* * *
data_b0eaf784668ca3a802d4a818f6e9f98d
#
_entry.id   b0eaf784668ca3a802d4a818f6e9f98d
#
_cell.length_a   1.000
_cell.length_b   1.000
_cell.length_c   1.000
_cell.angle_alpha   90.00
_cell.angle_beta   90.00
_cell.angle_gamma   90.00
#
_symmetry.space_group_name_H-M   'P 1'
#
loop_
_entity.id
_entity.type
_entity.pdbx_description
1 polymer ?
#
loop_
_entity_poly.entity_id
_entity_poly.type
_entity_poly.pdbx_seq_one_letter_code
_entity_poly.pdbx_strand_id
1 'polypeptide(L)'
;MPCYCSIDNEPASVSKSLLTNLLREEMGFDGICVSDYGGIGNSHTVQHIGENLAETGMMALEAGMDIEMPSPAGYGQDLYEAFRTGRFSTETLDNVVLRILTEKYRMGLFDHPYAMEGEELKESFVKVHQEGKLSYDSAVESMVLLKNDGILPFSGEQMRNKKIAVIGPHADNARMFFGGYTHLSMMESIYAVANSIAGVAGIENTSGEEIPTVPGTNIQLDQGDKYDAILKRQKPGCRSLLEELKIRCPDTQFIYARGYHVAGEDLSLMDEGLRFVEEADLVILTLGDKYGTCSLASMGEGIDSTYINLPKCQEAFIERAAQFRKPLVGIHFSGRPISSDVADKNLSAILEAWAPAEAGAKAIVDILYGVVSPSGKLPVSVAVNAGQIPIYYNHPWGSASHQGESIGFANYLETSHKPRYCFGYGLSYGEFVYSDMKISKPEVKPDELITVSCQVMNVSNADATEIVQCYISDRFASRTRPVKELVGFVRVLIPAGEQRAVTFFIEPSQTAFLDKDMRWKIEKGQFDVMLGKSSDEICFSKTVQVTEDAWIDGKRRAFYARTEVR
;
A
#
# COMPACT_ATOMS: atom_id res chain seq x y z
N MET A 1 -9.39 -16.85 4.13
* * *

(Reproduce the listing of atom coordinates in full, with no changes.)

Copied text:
data_b0eaf784668ca3a802d4a818f6e9f98d
#
_entry.id   b0eaf784668ca3a802d4a818f6e9f98d
#
_cell.length_a   1.000
_cell.length_b   1.000
_cell.length_c   1.000
_cell.angle_alpha   90.00
_cell.angle_beta   90.00
_cell.angle_gamma   90.00
#
_symmetry.space_group_name_H-M   'P 1'
#
loop_
_entity.id
_entity.type
_entity.pdbx_description
1 polymer ?
#
loop_
_entity_poly.entity_id
_entity_poly.type
_entity_poly.pdbx_seq_one_letter_code
_entity_poly.pdbx_strand_id
1 'polypeptide(L)'
;MPCYCSIDNEPASVSKSLLTNLLREEMGFDGICVSDYGGIGNSHTVQHIGENLAETGMMALEAGMDIEMPSPAGYGQDLYEAFRTGRFSTETLDNVVLRILTEKYRMGLFDHPYAMEGEELKESFVKVHQEGKLSYDSAVESMVLLKNDGILPFSGEQMRNKKIAVIGPHADNARMFFGGYTHLSMMESIYAVANSIAGVAGIENTSGEEIPTVPGTNIQLDQGDKYDAILKRQKPGCRSLLEELKIRCPDTQFIYARGYHVAGEDLSLMDEGLRFVEEADLVILTLGDKYGTCSLASMGEGIDSTYINLPKCQEAFIERAAQFRKPLVGIHFSGRPISSDVADKNLSAILEAWAPAEAGAKAIVDILYGVVSPSGKLPVSVAVNAGQIPIYYNHPWGSASHQGESIGFANYLETSHKPRYCFGYGLSYGEFVYSDMKISKPEVKPDELITVSCQVMNVSNADATEIVQCYISDRFASRTRPVKELVGFVRVLIPAGEQRAVTFFIEPSQTAFLDKDMRWKIEKGQFDVMLGKSSDEICFSKTVQVTEDAWIDGKRRAFYARTEVR
;
A
#
# COMPACT_ATOMS: atom_id res chain seq x y z
N MET A 1 -9.39 -16.85 4.13